01 Jun America and the 4th industrial revolution
A new dawn is fast approaching where data and technology innovation is on the cusp of changing our commercial and personal lives.
Computing power and the data it generates is growing exponentially. We will see vast developments. In a decade from now new companies and companies we already know will have global reputations established through data analytics businesses.
This unprecedented growth in data will result from an ‘Internet of Things’ that will monitor and measure our machines, our businesses, our environment and us.
Big data will be everywhere – large volumes of different types of data moving at speed through a digital ecosystem. To compete in this new landscape, companies in America and beyond, must learn to master big data, or they will find themselves out thought, out flanked and out dated.
Data will feature in all aspects of the business life-cycle; from design to manufacturing, maintenance to decommissioning. Data will also be used to predict and anticipate, plan and decide every aspect of the 21st century workplace.
What are the perspectives on big data?
There are many perspectives on big data that need to be appreciated by those seeking to innovate responsibly, and not just in the energy and marine offshore sectors. Big data is an asset and needs to be understood within the total value chain of an organisation. It imposes demands on infrastructure and on us humans.
Energy companies are increasingly integrating data and other asset information to improve workflow management, visualisation, monitoring, control, analytics and communications of their operations. Large seismic data sets, combined with powerful pattern recognition and rapid analysis, support exploration. Drilling data is streamed in real-time from the drill string and surface equipment throughout the drilling of a well.
A gradual shift by industry to increasingly look at real-time analytics to improve safety and efficiency is the mark of a new era – Industry 4.0 – with the aim of avoiding equipment failures and providing geological information for critical decision support. Data standards, generation, capture, annotation, storage, analysis, visualisation, security and ownership will increasingly become key parts of the modern engineering life cycle, significantly changing how design, manufacturing, maintenance and decommissioning of complex infrastructure and other assets will be carried out in the future. Likewise, advanced tagging technologies and smart materials will turn machines and vessels into smart products with memories of each part’s production and operation history.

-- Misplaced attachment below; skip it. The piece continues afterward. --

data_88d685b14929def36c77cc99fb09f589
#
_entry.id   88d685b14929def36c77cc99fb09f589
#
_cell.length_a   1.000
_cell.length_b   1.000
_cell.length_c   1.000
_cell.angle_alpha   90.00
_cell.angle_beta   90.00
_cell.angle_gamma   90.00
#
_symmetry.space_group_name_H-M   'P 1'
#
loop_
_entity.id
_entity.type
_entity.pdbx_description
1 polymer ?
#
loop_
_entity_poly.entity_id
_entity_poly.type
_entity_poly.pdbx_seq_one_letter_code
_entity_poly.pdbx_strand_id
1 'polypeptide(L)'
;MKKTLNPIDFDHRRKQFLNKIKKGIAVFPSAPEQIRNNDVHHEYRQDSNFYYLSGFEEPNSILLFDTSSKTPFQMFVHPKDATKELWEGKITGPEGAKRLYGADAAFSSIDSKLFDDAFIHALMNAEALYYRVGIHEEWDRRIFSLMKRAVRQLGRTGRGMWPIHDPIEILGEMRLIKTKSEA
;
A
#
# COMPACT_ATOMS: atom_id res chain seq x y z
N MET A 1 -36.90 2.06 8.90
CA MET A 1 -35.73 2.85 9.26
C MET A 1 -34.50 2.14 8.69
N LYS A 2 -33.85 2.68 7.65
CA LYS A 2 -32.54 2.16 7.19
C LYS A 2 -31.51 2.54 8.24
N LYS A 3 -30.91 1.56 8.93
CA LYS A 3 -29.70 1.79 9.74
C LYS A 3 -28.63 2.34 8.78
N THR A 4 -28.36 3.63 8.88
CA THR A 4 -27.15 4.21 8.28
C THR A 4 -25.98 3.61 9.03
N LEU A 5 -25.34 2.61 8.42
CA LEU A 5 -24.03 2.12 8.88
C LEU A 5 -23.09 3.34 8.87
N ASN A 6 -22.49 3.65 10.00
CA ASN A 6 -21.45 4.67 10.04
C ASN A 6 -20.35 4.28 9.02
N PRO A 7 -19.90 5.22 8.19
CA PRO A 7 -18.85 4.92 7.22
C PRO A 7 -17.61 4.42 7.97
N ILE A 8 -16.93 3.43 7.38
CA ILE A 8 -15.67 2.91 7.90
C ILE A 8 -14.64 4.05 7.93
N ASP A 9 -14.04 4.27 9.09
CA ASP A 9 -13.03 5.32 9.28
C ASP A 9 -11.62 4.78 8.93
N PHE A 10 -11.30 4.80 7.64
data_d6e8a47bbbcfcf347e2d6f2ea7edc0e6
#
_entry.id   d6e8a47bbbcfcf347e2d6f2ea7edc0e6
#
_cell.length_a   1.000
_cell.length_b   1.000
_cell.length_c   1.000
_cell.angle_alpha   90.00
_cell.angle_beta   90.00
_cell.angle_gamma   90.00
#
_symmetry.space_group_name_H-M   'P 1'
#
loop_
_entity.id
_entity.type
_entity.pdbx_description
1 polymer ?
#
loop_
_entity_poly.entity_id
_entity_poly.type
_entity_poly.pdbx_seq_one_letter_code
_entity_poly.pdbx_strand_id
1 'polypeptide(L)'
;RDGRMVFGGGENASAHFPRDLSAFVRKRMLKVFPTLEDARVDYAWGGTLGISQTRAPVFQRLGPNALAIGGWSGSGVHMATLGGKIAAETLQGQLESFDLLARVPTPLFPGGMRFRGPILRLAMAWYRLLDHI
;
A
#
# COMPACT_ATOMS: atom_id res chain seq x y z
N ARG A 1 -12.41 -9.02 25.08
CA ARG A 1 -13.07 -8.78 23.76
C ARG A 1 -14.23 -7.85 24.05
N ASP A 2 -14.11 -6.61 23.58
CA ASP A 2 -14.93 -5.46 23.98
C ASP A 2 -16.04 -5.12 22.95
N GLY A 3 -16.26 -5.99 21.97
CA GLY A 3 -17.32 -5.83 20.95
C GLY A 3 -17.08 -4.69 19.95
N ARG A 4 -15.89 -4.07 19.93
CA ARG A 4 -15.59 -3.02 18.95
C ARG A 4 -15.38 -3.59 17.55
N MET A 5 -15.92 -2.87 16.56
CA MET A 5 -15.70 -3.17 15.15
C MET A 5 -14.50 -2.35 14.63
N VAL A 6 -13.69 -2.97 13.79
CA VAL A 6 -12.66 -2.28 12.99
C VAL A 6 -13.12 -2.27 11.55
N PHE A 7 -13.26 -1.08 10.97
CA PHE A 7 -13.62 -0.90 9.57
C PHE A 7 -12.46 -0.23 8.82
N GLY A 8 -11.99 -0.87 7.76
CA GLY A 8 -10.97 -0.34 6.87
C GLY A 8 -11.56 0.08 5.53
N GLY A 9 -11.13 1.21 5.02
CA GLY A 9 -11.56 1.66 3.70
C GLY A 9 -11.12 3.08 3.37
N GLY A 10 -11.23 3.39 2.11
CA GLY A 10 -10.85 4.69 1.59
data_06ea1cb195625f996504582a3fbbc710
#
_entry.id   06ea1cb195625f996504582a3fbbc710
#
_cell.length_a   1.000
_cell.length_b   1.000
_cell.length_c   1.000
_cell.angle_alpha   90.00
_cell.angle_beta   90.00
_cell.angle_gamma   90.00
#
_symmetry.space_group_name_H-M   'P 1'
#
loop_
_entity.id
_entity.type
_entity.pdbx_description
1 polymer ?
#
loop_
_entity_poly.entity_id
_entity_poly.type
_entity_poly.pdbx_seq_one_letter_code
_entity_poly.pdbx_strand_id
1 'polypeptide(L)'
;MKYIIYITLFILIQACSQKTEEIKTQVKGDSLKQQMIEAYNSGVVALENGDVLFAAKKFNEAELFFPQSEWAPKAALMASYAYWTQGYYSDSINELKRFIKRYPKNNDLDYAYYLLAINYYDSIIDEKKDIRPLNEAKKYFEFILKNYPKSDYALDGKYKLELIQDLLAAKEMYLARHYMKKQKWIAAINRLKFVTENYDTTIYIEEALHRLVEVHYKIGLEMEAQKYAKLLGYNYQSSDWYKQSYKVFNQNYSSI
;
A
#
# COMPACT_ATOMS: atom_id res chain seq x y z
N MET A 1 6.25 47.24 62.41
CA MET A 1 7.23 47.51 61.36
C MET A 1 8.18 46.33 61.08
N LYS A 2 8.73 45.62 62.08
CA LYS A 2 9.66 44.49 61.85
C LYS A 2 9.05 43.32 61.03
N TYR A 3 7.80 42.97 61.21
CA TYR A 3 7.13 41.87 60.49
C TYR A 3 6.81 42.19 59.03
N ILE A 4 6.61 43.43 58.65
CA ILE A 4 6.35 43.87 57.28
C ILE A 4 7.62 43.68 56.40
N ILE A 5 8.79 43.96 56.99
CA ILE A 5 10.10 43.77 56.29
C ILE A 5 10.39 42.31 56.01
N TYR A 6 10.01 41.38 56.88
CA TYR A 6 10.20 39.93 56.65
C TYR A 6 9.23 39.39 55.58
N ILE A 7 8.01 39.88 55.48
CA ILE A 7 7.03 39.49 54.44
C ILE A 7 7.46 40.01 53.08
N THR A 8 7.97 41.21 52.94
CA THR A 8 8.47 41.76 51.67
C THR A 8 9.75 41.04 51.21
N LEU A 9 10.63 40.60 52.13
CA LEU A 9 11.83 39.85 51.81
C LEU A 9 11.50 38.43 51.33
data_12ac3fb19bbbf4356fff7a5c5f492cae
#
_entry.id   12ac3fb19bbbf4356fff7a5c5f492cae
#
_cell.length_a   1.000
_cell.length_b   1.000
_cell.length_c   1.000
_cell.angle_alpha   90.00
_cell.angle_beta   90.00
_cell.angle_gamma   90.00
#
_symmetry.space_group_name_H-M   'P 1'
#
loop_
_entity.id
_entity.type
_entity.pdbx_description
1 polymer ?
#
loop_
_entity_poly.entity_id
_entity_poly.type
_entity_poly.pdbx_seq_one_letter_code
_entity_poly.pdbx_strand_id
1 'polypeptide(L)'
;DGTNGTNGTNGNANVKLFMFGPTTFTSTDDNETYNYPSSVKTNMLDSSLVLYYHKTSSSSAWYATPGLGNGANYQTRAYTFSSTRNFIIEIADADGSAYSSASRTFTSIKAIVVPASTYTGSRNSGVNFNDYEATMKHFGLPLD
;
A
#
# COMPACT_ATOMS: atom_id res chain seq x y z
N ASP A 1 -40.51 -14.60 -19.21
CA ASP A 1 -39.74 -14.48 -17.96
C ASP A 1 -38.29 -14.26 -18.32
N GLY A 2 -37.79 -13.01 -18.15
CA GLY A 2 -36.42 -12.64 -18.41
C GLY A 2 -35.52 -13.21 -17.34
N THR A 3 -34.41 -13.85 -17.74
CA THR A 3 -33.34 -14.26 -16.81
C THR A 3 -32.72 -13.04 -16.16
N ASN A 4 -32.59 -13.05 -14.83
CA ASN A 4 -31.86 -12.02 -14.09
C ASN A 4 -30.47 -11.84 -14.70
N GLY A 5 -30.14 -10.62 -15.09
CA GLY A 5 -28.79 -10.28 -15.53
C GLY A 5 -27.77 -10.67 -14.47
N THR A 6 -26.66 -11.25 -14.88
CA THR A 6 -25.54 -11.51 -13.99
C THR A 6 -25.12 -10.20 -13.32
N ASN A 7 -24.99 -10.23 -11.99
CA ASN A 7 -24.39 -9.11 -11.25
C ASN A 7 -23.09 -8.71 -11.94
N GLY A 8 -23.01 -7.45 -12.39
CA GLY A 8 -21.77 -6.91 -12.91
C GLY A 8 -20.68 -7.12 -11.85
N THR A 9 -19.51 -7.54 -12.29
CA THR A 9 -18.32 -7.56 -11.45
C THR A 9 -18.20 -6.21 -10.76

And, we are on a cusp of further development and broader distribution of wearable sensors, smart watches and even smart glasses will impact how we live privately and how we work professionally, turning us into ‘data-enabled prosumers’. Sensing vital signs could increase worker security and well-being by decreasing the risk of critical failures due to fatigue or illness.
Shaping the future
Big data, in an engineering-related context, is going to bridge the gap from being able to monitor ‘what is’ to predicting ‘what if’ in near real-time, creating value through potential enhancements in safety, reliability and performance of energy assets and infrastructure.
It is a fast evolving technological environment, which provides huge challenges for those seeking to assure safety, from the regulator through to the operator and the manufacturer. Welcome to the fourth industrial revolution.